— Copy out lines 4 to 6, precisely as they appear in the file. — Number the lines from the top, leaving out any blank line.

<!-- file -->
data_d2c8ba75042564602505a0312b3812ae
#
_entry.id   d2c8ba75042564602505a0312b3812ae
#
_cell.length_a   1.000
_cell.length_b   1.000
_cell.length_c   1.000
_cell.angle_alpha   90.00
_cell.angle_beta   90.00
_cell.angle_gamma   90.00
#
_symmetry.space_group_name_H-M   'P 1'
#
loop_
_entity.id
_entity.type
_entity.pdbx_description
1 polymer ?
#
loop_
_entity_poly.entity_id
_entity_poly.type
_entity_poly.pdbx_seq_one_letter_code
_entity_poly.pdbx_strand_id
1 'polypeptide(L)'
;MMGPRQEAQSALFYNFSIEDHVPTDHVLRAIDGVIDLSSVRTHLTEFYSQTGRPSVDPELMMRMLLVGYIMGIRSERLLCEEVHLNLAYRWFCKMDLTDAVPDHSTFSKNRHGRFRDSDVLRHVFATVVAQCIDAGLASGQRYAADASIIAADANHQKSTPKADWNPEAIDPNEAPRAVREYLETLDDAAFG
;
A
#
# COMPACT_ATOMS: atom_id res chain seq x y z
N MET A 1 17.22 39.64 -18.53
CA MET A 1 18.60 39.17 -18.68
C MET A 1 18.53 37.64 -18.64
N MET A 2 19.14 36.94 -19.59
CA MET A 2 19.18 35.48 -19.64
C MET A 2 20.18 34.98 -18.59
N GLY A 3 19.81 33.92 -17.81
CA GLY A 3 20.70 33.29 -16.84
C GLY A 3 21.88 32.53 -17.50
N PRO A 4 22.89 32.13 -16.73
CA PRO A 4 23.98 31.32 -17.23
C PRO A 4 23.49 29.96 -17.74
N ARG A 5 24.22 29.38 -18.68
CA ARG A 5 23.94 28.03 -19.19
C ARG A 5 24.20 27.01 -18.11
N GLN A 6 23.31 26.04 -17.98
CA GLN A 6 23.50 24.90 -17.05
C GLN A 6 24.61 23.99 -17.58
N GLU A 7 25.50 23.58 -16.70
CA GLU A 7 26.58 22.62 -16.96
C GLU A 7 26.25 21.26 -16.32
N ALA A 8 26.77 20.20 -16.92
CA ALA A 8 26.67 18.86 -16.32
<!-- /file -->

#
_cell.length_a   1.000
_cell.length_b   1.000